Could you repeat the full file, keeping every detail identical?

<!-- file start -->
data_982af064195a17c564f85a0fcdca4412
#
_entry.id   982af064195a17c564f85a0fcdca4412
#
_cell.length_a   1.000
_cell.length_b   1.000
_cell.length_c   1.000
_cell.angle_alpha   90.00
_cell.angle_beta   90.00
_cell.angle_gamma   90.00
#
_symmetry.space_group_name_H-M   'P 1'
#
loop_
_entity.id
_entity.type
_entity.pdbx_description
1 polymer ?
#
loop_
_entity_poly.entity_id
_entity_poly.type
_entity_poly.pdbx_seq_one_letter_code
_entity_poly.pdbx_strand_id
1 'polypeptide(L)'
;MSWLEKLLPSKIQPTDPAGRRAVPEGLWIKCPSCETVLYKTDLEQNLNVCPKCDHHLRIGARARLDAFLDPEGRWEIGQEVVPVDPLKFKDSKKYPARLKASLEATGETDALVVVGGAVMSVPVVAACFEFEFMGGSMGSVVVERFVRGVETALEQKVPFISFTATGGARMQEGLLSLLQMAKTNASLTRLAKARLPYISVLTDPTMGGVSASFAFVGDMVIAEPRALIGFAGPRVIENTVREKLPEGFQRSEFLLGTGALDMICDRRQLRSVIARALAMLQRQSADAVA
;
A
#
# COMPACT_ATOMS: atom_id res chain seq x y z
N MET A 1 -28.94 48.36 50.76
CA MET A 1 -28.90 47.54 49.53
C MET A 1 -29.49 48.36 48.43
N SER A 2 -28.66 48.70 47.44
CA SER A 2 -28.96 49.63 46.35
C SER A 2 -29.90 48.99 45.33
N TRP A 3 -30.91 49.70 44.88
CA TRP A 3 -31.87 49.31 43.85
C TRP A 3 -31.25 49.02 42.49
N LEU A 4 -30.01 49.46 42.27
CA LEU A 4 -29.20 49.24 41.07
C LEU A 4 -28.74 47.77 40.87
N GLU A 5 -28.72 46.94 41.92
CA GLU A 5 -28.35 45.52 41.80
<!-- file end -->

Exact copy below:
data_982af064195a17c564f85a0fcdca4412
#
_entry.id   982af064195a17c564f85a0fcdca4412
#
_cell.length_a   1.000
_cell.length_b   1.000
_cell.length_c   1.000
_cell.angle_alpha   90.00
_cell.angle_beta   90.00
_cell.angle_gamma   90.00
#
_symmetry.space_group_name_H-M   'P 1'
#
loop_
_entity.id
_entity.type
_entity.pdbx_description
1 polymer ?
#
loop_
_entity_poly.entity_id
_entity_poly.type
_entity_poly.pdbx_seq_one_letter_code
_entity_poly.pdbx_strand_id
1 'polypeptide(L)'
;MSWLEKLLPSKIQPTDPAGRRAVPEGLWIKCPSCETVLYKTDLEQNLNVCPKCDHHLRIGARARLDAFLDPEGRWEIGQEVVPVDPLKFKDSKKYPARLKASLEATGETDALVVVGGAVMSVPVVAACFEFEFMGGSMGSVVVERFVRGVETALEQKVPFISFTATGGARMQEGLLSLLQMAKTNASLTRLAKARLPYISVLTDPTMGGVSASFAFVGDMVIAEPRALIGFAGPRVIENTVREKLPEGFQRSEFLLGTGALDMICDRRQLRSVIARALAMLQRQSADAVA
;
A
#
# COMPACT_ATOMS: atom_id res chain seq x y z
N MET A 1 -28.94 48.36 50.76
CA MET A 1 -28.90 47.54 49.53
C MET A 1 -29.49 48.36 48.43
N SER A 2 -28.66 48.70 47.44
CA SER A 2 -28.96 49.63 46.35
C SER A 2 -29.90 48.99 45.33
N TRP A 3 -30.91 49.70 44.88
CA TRP A 3 -31.87 49.31 43.85
C TRP A 3 -31.25 49.02 42.49
N LEU A 4 -30.01 49.46 42.27
CA LEU A 4 -29.20 49.24 41.07
C LEU A 4 -28.74 47.77 40.87
N GLU A 5 -28.72 46.94 41.92
CA GLU A 5 -28.35 45.52 41.80